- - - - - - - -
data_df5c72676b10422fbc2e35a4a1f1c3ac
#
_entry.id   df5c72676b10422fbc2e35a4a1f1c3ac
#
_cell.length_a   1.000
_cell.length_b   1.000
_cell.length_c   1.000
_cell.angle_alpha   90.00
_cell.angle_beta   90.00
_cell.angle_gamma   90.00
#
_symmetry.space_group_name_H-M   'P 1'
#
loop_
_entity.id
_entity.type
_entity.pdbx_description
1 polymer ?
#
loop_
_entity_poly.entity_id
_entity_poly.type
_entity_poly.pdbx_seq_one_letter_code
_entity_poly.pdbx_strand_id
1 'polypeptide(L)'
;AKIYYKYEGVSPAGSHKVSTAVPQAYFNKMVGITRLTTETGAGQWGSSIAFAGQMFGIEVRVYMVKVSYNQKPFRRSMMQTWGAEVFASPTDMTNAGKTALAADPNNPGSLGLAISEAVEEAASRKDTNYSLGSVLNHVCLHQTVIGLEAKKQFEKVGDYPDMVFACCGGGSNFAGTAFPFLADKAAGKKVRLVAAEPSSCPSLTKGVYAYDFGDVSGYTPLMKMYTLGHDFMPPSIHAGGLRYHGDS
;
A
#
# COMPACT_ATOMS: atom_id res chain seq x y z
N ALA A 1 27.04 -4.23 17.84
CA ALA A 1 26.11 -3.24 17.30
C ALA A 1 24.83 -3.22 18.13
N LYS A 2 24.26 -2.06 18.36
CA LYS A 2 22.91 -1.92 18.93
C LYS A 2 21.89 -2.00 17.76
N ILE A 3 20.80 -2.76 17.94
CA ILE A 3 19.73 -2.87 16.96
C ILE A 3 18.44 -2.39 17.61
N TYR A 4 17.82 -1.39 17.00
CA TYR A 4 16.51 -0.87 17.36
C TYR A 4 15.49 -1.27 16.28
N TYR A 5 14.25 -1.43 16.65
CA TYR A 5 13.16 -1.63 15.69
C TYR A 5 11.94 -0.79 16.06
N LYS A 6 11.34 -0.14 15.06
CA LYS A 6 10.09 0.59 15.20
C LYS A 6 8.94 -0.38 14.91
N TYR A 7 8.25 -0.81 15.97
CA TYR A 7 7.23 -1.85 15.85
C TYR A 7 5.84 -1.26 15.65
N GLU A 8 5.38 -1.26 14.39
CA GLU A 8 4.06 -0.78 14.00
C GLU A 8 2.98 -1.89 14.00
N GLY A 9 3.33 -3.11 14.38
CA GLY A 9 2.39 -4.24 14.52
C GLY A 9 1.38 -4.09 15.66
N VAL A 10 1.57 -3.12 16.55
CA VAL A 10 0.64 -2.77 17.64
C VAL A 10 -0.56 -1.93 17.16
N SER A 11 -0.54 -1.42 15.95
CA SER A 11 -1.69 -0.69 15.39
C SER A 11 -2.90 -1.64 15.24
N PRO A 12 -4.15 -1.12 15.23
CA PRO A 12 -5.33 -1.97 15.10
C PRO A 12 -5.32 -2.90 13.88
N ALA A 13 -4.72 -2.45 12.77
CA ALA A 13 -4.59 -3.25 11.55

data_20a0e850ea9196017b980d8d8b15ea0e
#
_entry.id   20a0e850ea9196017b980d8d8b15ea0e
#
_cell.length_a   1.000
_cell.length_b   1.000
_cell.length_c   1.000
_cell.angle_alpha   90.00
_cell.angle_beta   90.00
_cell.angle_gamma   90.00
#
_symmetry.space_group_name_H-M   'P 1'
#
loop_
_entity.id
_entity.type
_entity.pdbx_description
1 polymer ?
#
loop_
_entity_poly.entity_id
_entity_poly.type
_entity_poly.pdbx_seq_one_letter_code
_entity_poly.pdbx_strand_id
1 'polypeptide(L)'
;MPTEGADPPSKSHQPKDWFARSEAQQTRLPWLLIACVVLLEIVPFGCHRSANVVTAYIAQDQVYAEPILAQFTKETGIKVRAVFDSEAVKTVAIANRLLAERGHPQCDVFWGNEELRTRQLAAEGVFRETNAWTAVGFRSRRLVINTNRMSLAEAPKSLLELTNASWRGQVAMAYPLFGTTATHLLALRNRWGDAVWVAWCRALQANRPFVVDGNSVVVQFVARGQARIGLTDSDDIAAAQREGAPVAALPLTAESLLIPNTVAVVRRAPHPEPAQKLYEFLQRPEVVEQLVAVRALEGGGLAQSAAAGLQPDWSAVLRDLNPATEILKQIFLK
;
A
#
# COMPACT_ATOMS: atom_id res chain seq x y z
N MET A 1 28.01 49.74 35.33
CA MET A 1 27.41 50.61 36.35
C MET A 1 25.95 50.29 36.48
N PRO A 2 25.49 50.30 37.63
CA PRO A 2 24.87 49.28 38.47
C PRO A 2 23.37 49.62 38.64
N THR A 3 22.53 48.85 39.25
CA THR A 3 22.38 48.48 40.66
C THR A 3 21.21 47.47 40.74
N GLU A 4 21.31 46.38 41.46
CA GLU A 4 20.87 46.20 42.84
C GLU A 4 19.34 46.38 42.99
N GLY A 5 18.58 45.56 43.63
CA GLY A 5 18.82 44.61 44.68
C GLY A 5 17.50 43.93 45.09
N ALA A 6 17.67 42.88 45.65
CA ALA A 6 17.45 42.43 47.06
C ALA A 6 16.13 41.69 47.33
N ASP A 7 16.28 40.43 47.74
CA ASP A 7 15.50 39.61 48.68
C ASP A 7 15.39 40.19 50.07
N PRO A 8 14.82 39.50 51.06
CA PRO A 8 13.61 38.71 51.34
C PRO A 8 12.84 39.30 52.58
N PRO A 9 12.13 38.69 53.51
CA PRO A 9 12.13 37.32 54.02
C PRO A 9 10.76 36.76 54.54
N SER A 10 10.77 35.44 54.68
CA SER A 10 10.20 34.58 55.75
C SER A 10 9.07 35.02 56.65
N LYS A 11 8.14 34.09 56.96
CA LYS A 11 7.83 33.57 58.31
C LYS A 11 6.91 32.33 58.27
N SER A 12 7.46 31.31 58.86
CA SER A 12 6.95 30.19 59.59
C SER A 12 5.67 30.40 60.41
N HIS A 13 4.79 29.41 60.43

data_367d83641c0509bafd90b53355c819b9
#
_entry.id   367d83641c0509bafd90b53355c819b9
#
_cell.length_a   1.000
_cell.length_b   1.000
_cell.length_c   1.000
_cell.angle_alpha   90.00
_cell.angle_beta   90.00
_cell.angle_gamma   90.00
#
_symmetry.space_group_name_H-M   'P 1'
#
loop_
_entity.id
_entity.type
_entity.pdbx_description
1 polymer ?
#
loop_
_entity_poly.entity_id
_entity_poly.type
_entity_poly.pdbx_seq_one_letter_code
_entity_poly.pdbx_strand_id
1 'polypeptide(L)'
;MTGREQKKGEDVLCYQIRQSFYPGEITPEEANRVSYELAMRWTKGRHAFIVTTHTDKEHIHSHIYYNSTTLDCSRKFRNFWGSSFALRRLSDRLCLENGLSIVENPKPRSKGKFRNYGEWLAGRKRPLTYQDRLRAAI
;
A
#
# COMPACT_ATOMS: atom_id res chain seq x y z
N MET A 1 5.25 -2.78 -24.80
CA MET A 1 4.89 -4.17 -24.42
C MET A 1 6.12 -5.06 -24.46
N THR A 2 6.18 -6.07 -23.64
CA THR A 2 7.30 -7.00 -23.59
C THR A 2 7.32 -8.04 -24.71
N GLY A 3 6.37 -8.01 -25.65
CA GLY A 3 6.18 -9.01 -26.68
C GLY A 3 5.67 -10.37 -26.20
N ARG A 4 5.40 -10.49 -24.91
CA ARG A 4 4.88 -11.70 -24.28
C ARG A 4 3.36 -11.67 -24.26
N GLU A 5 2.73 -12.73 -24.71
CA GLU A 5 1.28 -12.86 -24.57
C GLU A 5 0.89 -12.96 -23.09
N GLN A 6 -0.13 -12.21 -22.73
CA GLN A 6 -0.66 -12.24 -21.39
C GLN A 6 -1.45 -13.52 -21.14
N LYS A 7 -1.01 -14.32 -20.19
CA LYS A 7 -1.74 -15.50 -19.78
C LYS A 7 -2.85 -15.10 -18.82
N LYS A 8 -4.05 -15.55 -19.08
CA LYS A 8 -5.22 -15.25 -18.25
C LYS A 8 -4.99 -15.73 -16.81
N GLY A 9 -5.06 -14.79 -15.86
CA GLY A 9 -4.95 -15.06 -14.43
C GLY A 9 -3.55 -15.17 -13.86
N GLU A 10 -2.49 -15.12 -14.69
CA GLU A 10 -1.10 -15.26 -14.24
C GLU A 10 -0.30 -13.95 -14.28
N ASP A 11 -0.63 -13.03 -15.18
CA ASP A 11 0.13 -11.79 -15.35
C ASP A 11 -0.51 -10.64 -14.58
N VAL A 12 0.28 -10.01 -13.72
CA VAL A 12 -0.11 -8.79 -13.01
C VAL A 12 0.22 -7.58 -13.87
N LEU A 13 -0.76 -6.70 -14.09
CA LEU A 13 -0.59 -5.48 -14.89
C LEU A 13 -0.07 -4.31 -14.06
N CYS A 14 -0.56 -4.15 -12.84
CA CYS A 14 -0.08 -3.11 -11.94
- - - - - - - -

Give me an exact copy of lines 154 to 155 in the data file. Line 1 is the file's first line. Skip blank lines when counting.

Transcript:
#
loop_